Grant wanted more.

“From the early ’70s my goal in life was to be governor,” he says. His first chance was in 1988. But Democratic incumbent Roy Romer had sewn up much of the Republican business community. Grant feared the race would be tough and unsuccessful, so he passed on running.

Two years before the 1998 election, he geared up again and was in the thick of it when family issues surfaced and forced him to quit. He endorsed his friend Owens, which helped the then-state treasurer fight his way through a crowded GOP field. In the general election, Owens narrowly defeated Lt. Gov. Gail Schoettler and served two terms.

More than a decade later, supporters still urge Grant to run for governor, but he declines. He feels a commitment, he says, to help “lay a foundation” for the National Western’s next 100 years.

That may be harder than running the state. Over the years the stock show has faced everything from steer-doping and lamb-cheating scandals to animal rights threats, rodeo injuries, E. coli scares and worries about mad-cow disease. Mostly, though, it’s had to cope with deteriorating facilities and lack of space.

In 1989, taxpayers ponied up $30 million in bonds to expand and improve the stock show grounds, which helped. But being stuck under Interstate 70 near the Denver Coliseum continues to be a problem.

“The Colorado Department of Transportation has announced that they want to rebuild and realign and reconstruct I-70. One of the four alternative routes is going right through these buildings,” Grant says. “RTD and FasTracks are going to do something along the Burlington Northern railroad corridor, so they will take land. Our future is challenged.”

A task force that included former DU Chancellor Dan Ritchie spent months agonizing over the mess. Its conclusion, Grant says, was that the National Western couldn’t survive in its present location. But the panel didn’t say what to do, where to go or how to pay for it.

A possible answer roared into view when International Speedway Corp. decided Denver was ripe for stock-car racing and proposed a 75,000-seat facility in Adams County. The company owns 13 major tracks, including Daytona, and promotes NASCAR events. Its interest in sharing the site with the National Western was “significant,” but the drive hit the brakes when priorities shifted gears and the economy soured.

“It’s not off the table,” Grant says. “It’s just quiet.”

Lines of concern etch the CEO’s face when he speaks of the stock show’s future. “The business model under which we now operate will not sustain National Western for the next 100 years,” he says flatly.

Putting on a good show isn’t enough.

“What we do is terribly important. But we have to have some major relationships and alliances with corporations or organizations with whom we can share assets and costs.

“It’s painful,” he adds. “The only reason we get people to come back is because they love the show. They’re willing to overlook the inconveniences of the muddy lots or the snow or the cold or the difficulty of figuring where to go. But over time, they’re not going to do it.”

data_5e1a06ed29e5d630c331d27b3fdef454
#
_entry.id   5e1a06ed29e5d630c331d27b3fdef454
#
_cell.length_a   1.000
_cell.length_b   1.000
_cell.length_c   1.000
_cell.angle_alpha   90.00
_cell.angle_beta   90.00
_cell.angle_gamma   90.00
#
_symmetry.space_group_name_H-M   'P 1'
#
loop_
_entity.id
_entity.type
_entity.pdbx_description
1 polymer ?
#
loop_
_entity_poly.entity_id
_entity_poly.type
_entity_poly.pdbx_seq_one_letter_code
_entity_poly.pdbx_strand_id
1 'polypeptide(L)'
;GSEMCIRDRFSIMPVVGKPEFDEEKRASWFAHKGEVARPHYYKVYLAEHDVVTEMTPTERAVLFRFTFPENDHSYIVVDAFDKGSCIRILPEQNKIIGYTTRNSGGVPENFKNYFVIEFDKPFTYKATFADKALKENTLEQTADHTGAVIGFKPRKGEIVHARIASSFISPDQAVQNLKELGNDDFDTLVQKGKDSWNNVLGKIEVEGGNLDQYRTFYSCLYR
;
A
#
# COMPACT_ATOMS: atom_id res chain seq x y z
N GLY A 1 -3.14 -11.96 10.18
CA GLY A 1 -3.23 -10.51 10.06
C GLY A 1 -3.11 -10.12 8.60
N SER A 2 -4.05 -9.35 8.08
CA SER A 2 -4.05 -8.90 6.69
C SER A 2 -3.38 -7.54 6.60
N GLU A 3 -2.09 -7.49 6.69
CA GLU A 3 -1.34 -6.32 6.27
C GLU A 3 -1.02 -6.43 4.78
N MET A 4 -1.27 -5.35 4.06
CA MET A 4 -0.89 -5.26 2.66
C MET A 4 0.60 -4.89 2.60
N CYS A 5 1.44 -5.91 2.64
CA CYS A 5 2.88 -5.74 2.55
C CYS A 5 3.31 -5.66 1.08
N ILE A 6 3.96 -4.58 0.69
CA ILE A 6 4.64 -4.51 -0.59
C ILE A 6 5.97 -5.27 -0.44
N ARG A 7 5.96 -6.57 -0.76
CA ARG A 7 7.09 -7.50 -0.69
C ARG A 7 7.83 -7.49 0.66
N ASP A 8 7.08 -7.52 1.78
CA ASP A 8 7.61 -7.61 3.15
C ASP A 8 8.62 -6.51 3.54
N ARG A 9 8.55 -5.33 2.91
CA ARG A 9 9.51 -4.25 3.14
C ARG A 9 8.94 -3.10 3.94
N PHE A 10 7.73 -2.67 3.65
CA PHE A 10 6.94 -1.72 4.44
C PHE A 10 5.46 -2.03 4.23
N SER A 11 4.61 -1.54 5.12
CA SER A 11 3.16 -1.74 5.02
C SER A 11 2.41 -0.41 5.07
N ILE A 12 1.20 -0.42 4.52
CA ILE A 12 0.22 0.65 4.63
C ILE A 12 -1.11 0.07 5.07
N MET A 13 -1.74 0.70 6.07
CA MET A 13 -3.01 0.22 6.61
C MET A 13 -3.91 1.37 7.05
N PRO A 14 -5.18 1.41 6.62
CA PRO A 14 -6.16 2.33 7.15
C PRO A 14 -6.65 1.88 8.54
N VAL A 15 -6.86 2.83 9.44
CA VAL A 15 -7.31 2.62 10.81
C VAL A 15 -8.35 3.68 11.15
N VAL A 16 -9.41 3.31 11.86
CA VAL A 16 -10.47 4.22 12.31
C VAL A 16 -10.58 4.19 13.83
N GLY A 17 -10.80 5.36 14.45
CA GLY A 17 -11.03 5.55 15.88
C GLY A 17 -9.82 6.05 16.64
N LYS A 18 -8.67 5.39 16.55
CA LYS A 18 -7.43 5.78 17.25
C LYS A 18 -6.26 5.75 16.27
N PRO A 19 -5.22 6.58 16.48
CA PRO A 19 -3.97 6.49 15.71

For now, Grant is trying to keep rickety facilities patched, cattlemen confident, exhibitors satisfied and performers pleased. Mostly, though, he tries to figure how to persuade urbanized Coloradans to put a foot in the stirrup at least once a year.

It’s a tall order. Attendance in 2009 was about 30,000 fewer than the year before, even though it was the 12th consecutive year that the 16-day show has drawn more than 600,000. By comparison, the Denver Zoo, the top Denver-area attraction in attendance, is open every day of the year and draws about 1.5 million visitors.

Certainly the economy was a factor this year, Grant acknowledges, but ticket prices were modest. There were only 23 criminal offenses, mostly for thefts and shoplifting, says security director Tim Leary, and all of the 59 kids who got lost were reunited with their families in an average of six minutes.

“It’s a very safe environment,” says Leary, a retired Denver Police captain and former SWAT commander. “It goes very smoothly.”

Which leaves the simple fact that fewer Coloradans feel quite as much at home on the range as they once did. Many have never ridden a horse, Grant points out, petted a sheep or touched the wet nose of a steer. How can the National Western connect Old West traditions to the iPod-enchanted, hip-hop world of Generations X, Y, Z?

Tough question, says Grant, the show’s ninth president. He doesn’t have all the answers. What he does have is confidence in his leadership, an unwavering belief in the importance of the stock show to Denver and Colorado, and an unbridled passion to succeed.

“We are an icon,” he says. “We are a symbol of Western heritage … and people want that Western heritage sustained and preserved. That’s what the rodeo is all about and what the stock show and horse show are all about—dimensions of the West.

“If I have a frustration, it is that people take us for granted.”

They shouldn’t, he insists. The National Western works hard to remain significant to stockmen and exhibitors and entertaining to the thousands who attend.

“We will not rest on our laurels,” he says with conviction. “We are always looking to do better and be better.”

Some days the job is overwhelming. That’s when Grant climbs on his horse, Easy Jet, and ventures into scenic solitude near Fort Collins or his ranch on the Wyoming border. It’s welcome relief from stress and “a great, great way to get away.”

Then it’s back to holding the reins of tradition and driving the National Western to the future.

“I work hard. I’m committed. I’m focused, and I believe strongly in what I’m doing,” he says proudly. “It’s been a huge honor.”